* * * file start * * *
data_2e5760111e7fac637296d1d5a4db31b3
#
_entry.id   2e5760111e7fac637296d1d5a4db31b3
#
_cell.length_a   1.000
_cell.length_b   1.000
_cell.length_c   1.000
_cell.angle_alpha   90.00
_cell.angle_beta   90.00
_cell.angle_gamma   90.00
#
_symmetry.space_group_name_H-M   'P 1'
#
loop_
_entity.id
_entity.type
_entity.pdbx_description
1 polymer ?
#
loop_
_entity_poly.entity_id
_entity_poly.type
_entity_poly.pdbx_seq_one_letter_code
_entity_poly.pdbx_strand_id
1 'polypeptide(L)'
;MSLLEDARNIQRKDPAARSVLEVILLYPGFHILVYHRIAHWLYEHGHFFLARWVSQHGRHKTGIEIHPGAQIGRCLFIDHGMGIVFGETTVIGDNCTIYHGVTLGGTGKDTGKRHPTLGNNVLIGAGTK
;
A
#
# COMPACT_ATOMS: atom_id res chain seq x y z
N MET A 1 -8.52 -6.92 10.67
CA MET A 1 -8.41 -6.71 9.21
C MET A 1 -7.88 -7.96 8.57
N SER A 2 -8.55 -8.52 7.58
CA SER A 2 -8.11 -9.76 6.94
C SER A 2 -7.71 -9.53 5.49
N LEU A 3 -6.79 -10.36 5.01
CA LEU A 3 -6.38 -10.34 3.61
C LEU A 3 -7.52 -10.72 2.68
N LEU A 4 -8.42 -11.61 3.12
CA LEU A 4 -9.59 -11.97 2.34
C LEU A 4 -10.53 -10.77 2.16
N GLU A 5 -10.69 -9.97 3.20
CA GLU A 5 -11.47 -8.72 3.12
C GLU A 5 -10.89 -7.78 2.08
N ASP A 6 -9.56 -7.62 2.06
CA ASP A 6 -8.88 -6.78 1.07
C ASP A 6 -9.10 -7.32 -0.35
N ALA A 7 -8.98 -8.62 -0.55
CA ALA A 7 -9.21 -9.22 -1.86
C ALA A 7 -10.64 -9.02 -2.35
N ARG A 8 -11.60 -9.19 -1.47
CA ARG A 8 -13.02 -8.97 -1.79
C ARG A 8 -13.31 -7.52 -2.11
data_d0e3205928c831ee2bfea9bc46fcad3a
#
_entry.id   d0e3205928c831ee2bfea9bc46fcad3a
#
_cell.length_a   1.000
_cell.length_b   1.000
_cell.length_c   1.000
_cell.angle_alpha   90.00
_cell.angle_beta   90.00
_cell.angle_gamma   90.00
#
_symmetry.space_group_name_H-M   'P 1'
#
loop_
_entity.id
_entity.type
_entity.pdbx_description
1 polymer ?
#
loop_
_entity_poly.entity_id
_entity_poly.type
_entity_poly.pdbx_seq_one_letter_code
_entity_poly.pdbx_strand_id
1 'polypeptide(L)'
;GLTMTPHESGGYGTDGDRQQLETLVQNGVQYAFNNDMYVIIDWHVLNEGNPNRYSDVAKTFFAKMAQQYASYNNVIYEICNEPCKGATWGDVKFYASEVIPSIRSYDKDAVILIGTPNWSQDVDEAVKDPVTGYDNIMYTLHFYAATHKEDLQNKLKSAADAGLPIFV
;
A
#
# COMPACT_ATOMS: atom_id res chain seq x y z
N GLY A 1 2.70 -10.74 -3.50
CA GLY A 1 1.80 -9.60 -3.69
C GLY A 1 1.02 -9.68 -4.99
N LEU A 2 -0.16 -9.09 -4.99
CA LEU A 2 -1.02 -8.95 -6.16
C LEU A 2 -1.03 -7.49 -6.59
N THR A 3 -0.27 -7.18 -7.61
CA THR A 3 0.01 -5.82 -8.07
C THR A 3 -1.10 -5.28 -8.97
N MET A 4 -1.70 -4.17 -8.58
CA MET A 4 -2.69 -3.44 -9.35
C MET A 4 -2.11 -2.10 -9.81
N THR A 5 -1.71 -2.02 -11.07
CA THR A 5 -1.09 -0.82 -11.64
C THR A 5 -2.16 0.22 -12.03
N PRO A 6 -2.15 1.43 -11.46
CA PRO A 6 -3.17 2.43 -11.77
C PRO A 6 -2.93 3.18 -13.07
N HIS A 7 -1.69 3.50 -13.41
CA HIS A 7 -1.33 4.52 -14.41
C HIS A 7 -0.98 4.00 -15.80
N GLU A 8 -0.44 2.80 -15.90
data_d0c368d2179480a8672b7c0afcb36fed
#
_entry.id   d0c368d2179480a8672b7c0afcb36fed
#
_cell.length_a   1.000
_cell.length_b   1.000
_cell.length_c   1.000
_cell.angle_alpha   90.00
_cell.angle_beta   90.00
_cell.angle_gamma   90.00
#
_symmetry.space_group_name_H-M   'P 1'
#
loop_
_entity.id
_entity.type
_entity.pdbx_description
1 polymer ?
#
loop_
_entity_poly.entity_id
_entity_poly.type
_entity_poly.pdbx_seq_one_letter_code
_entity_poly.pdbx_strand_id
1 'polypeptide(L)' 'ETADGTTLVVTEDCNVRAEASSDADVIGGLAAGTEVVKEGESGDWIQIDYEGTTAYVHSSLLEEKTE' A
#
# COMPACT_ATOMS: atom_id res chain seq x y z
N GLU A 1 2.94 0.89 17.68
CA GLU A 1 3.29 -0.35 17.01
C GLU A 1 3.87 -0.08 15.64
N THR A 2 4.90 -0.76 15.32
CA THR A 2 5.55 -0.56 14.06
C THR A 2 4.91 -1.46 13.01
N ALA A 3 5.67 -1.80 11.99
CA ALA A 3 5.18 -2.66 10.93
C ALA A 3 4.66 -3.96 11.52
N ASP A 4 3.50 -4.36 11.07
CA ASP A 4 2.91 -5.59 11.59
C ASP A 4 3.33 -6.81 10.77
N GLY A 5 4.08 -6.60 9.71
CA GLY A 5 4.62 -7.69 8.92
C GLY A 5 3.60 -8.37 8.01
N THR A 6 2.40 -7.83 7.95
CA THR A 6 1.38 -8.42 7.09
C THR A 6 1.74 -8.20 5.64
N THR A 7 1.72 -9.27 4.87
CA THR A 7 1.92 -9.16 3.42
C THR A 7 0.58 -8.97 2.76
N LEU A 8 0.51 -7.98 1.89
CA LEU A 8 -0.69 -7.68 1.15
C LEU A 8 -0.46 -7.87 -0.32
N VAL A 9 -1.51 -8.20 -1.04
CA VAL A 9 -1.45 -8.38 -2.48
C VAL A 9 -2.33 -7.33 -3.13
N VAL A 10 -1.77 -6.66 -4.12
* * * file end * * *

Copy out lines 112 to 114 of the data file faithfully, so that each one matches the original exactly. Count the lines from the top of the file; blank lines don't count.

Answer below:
_cell.length_b   1.000
_cell.length_c   1.000
_cell.angle_alpha   90.00